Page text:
News

Did fruit contribute to Apple’s success?

Steve Jobs swore by a fruit diet, as he believed it improved his ideas. And he wasn’t wrong: food with high levels of tyrosine, like bananas, peaches and almonds, allow us to think harder and more creatively. Leiden cognitive psychologist Lorenza Colzato published an article on the subject on 26 September in Psychological Research.


Veni for Marieke Jepma and Bart Verkuil

Psychologists Marieke Jepma and Bart Verkuil have been awarded Veni grants by NWO. They are among the 15 promising research talents from Leiden University who will receive the grant this year.


The E-Primer

Leiden University Press recently published the first introduction book to E-Prime. E-Prime is a software package frequently used for designing, developing and running custom psychological experiments. Aimed at students and researchers alike, The E-Primer provides a much needed, down-to-earth introduction into a wide range of experiments that can be set up using E-Prime.


You can think too much

People can think too much about their capabilities. Once you've mastered something, it's not a good idea to spend too much time thinking about it. Leiden cognitive psychologists Bruno Bocanegra and Bernhard Hommel have published an article on the subject in Psychological Science.


Better memory at ideal temperature

People’s working memory functions better if they are working in an ambient temperature where they feel most comfortable. That is what Leiden psychologists Lorenza Colzato and Roberta Sellaro conclude after having conducted research. They are publishing their findings in Psychological Research.


Difference between brain hemispheres not so strict

The difference between the rational left hemisphere and the emotional right hemisphere is by no means as strict as the popular view would have us believe. PhD candidate Jurriaan Witteman has published a study on this topic in Cognitive, Affective and Behavioural Neuroscience.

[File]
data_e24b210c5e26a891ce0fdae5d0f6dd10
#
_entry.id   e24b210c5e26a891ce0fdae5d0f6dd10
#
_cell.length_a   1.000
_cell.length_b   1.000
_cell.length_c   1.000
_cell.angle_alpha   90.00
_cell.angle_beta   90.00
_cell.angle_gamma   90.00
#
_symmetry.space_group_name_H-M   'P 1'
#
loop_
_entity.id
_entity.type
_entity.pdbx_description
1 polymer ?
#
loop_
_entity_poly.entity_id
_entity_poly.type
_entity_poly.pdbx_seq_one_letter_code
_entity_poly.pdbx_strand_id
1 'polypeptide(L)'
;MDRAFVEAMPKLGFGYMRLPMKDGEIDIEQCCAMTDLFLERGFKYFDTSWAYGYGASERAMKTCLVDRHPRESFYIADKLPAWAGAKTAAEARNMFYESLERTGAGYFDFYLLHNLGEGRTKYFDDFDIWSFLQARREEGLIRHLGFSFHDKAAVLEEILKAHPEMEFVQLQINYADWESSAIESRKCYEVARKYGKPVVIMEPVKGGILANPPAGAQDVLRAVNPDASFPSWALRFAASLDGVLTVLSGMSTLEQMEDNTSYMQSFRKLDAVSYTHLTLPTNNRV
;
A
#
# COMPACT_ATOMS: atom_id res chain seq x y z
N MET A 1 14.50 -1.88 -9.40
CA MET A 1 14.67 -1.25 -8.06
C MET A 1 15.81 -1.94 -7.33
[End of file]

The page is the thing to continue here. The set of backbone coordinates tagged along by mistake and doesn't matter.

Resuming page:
Tyrosine helps you stop faster

A child suddenly runs out into the road. Brake!! A driver who has recently eaten spinach or eggs will stop faster, thanks to the amino acid tyrosine found in these and other food products. Leiden cognitive psychologist Lorenza Colzato publishes her findings in the journal Neuropsychologia.


Reduced cognitive control in passionate lovers

People who are in love are less able to focus and to perform tasks that require attention. Researcher Henk van Steenbergen concludes this, together with colleagues from Leiden University and the University of Maryland. The article has appeared in the journal Motivation and Emotion.


Need inspiration? Let’s get physical!

People who exercise regularly are better at creative thinking. This is the outcome of research by Leiden cognitive psychologist Lorenza Colzato. She published an article on this subject in the scientific magazine Frontiers in Human Neuroscience.


Eating to trust

The administration of the amino acid tryptophan (TRP) contained in food such as fish, soy, eggs and spinach promotes interpersonal trust.


Meditation makes you more creative